divergence from Chrétien's version is here very marked, and, so far, seems to have been
neglected by critics. The point is also of importance in view of the curious parallels
which are otherwise to be found between this version and Perlesvaus; here the two are in
marked contradiction with one another.
An dem Got wunder hât getân,
Und het gevrâget sîner nôt,
Ir lebet, und sît an saelden tôt16."
"Dô der trûrege vischaere
Saz âne fröude und âne trôst
War umb' iren niht siufzens hât erlôst17."
The question finally asked, the result is, as
indicated in the prose version, the restoration of the King not merely to health, but also
to youth -
"Swaz der Frânzoys heizet flô'rî'
GALAHAD. In the final form assumed by the story,
that preserved in the Queste, the achievement of the task is not preceded by any failure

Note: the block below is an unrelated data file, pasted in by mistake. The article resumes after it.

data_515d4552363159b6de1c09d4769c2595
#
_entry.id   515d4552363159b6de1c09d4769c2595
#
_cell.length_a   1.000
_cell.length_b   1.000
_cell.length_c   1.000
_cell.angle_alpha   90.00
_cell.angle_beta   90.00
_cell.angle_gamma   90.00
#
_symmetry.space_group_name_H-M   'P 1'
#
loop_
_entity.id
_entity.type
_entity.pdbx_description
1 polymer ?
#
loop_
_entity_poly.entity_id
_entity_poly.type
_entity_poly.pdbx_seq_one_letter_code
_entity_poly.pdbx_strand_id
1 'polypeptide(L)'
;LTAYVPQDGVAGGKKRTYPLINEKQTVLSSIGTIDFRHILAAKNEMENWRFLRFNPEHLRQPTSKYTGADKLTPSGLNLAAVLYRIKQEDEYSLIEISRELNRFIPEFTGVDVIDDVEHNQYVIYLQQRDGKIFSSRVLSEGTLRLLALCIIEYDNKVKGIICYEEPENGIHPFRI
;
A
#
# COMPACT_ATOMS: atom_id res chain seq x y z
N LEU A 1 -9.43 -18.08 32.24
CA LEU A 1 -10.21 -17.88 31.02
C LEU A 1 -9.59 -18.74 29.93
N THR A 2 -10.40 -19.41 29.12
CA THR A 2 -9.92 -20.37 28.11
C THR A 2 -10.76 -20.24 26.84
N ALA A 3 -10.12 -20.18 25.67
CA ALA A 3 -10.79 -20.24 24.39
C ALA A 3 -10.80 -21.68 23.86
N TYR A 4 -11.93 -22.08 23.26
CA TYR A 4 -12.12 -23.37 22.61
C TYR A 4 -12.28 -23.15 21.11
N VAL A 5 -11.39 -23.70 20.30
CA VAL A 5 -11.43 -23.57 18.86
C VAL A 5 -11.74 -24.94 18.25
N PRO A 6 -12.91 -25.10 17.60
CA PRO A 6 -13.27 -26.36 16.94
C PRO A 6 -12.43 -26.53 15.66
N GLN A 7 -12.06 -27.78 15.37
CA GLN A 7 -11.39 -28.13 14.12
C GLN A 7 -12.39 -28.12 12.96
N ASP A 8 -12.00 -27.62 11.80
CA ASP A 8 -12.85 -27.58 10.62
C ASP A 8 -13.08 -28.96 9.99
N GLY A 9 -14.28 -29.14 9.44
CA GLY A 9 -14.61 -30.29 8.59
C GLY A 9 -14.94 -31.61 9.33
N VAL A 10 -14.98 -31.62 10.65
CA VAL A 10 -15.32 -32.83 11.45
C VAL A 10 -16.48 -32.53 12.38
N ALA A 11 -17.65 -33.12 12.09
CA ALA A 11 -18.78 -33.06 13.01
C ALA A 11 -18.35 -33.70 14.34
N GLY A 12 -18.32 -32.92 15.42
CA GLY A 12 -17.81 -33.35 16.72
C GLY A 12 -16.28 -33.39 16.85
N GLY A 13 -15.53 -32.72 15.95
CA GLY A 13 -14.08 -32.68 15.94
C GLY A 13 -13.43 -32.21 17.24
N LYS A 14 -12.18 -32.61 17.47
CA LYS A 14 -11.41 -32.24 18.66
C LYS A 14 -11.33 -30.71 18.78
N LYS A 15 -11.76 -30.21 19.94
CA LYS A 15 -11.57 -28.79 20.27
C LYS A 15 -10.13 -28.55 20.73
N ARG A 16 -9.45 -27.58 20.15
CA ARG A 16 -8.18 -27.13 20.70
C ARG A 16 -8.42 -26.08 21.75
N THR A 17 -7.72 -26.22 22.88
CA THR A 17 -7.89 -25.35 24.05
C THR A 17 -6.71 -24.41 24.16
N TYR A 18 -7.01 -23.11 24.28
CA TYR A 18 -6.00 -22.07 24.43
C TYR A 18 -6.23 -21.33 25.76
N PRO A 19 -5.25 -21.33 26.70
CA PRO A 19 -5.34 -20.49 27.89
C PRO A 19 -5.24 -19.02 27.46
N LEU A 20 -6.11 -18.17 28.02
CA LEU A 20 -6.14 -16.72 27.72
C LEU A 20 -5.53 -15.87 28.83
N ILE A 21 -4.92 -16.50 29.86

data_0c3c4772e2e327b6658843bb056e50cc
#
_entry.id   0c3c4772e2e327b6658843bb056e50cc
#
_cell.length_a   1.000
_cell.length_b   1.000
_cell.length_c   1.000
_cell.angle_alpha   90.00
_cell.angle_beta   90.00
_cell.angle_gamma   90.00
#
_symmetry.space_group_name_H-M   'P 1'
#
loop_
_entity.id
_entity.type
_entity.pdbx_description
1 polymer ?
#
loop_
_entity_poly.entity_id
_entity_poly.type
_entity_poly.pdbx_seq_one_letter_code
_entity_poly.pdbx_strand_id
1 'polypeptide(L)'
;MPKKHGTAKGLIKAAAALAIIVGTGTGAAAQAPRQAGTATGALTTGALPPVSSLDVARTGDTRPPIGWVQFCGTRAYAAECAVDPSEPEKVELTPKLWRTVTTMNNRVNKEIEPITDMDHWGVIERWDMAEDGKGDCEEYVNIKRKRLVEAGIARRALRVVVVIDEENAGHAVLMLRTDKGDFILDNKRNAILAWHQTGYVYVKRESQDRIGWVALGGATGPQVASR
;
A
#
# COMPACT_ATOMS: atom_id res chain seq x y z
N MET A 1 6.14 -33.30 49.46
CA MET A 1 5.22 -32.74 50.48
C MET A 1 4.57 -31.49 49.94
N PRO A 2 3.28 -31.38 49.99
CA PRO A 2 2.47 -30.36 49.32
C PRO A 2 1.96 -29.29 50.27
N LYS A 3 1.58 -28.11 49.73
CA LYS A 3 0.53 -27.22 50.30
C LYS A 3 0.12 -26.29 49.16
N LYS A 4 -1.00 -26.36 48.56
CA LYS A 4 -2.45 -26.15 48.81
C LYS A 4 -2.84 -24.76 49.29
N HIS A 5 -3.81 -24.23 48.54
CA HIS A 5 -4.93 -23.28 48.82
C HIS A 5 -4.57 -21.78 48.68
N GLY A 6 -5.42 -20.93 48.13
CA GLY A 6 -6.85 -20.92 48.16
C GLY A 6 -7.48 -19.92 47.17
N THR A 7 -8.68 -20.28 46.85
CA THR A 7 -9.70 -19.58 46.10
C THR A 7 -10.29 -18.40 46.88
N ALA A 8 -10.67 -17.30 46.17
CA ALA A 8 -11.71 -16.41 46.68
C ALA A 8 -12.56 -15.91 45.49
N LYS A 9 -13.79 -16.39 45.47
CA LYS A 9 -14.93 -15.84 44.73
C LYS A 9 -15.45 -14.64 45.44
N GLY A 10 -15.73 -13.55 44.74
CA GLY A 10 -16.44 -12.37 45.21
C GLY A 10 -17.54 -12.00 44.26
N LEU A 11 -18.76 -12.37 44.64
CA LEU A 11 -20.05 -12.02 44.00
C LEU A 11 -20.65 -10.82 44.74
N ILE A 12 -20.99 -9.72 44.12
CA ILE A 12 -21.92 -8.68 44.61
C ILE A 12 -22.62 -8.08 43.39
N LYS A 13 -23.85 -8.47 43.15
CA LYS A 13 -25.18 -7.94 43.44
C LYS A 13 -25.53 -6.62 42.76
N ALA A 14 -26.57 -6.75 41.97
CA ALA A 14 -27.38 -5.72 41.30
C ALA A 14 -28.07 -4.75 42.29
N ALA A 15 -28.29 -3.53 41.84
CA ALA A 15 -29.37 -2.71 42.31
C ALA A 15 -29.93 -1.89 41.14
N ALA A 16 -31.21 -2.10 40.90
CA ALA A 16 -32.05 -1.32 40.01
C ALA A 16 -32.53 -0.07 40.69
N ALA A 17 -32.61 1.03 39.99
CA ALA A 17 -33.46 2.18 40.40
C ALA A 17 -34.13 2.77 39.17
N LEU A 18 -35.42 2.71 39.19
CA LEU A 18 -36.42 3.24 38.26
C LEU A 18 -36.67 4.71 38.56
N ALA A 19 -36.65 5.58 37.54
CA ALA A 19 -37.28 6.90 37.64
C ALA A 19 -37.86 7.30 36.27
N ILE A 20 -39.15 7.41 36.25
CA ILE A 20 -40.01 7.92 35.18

on the part of the hero, and the advantages derived therefrom are personal and spiritual, though
we are incidentally told that he heals the Fisher King's father, and also the old King,
Mordrains, whose life has been preternaturally prolonged. In the case of this latter it is
to be noted that the mere fact of Galahad's being the predestined winner suffices, and the
healing takes place before the Quest is definitely achieved.
Der glast kom sinem velle bî,
Parzival's schoen' was nu ein wint;
Und Absalôn Dâvîdes kint,
Von Askalûn Vergulaht
Und al den schoene was geslaht,
Und des man Gahmurete jach
Dô man'n in zogen sach
Ze Kanvoleis sô wünneclîch,
Ir dechéines schoen' was der gelîch,
Die Anfortas ûz siecheit truoc.
Got noch künste kan genuoc18."
There is no Waste Land, and
the wounding of the two Kings is entirely unconnected with Galahad. We find hints, in the
story of Lambar, of a knowledge of the earlier form, but for all practical purposes it has
disappeared from the story19.